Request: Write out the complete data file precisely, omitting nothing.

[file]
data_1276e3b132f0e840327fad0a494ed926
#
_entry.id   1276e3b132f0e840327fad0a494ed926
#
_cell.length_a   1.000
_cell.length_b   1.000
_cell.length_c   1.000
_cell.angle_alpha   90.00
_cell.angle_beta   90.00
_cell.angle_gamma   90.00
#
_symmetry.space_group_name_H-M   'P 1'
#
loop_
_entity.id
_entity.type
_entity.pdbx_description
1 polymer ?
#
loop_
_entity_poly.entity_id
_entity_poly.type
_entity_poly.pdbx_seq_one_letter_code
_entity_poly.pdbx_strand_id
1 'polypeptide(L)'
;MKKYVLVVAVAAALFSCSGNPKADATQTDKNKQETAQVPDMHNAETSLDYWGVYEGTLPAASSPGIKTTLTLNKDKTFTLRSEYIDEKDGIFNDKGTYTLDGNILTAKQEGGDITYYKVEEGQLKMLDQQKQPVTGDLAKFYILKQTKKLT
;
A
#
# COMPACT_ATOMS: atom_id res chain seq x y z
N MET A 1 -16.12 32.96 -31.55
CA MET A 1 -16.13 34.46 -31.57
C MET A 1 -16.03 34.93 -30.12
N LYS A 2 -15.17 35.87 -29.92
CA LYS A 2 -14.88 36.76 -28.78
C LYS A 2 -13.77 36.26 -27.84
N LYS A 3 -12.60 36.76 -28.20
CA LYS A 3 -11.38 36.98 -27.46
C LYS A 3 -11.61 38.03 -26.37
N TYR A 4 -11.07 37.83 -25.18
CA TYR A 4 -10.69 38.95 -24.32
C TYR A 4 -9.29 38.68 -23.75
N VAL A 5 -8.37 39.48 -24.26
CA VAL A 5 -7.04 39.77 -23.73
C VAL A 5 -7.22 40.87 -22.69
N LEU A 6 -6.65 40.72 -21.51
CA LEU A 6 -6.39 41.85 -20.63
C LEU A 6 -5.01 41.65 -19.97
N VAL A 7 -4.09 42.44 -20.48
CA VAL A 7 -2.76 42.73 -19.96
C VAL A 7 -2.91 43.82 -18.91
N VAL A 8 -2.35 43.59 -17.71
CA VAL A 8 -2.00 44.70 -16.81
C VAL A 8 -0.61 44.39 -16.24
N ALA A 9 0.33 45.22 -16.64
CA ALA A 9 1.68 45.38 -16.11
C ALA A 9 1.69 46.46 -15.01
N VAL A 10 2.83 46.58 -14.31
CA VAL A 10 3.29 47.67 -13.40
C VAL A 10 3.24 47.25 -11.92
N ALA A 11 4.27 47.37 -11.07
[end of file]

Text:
data_1276e3b132f0e840327fad0a494ed926
#
_entry.id   1276e3b132f0e840327fad0a494ed926
#
_cell.length_a   1.000
_cell.length_b   1.000
_cell.length_c   1.000
_cell.angle_alpha   90.00
_cell.angle_beta   90.00
_cell.angle_gamma   90.00
#
_symmetry.space_group_name_H-M   'P 1'
#
loop_
_entity.id
_entity.type
_entity.pdbx_description
1 polymer ?
#
loop_
_entity_poly.entity_id
_entity_poly.type
_entity_poly.pdbx_seq_one_letter_code
_entity_poly.pdbx_strand_id
1 'polypeptide(L)'
;MKKYVLVVAVAAALFSCSGNPKADATQTDKNKQETAQVPDMHNAETSLDYWGVYEGTLPAASSPGIKTTLTLNKDKTFTLRSEYIDEKDGIFNDKGTYTLDGNILTAKQEGGDITYYKVEEGQLKMLDQQKQPVTGDLAKFYILKQTKKLT
;
A
#
# COMPACT_ATOMS: atom_id res chain seq x y z
N MET A 1 -16.12 32.96 -31.55
CA MET A 1 -16.13 34.46 -31.57
C MET A 1 -16.03 34.93 -30.12
N LYS A 2 -15.17 35.87 -29.92
CA LYS A 2 -14.88 36.76 -28.78
C LYS A 2 -13.77 36.26 -27.84
N LYS A 3 -12.60 36.76 -28.20
CA LYS A 3 -11.38 36.98 -27.46
C LYS A 3 -11.61 38.03 -26.37
N TYR A 4 -11.07 37.83 -25.18
CA TYR A 4 -10.69 38.95 -24.32
C TYR A 4 -9.29 38.68 -23.75
N VAL A 5 -8.37 39.48 -24.26
CA VAL A 5 -7.04 39.77 -23.73
C VAL A 5 -7.22 40.87 -22.69
N LEU A 6 -6.65 40.72 -21.51
CA LEU A 6 -6.39 41.85 -20.63
C LEU A 6 -5.01 41.65 -19.97
N VAL A 7 -4.09 42.44 -20.48
CA VAL A 7 -2.76 42.73 -19.96
C VAL A 7 -2.91 43.82 -18.91
N VAL A 8 -2.35 43.59 -17.71
CA VAL A 8 -2.00 44.70 -16.81
C VAL A 8 -0.61 44.39 -16.24
N ALA A 9 0.33 45.22 -16.64
CA ALA A 9 1.68 45.38 -16.11
C ALA A 9 1.69 46.46 -15.01
N VAL A 10 2.83 46.58 -14.31
CA VAL A 10 3.29 47.67 -13.40
C VAL A 10 3.24 47.25 -11.92
N ALA A 11 4.27 47.37 -11.07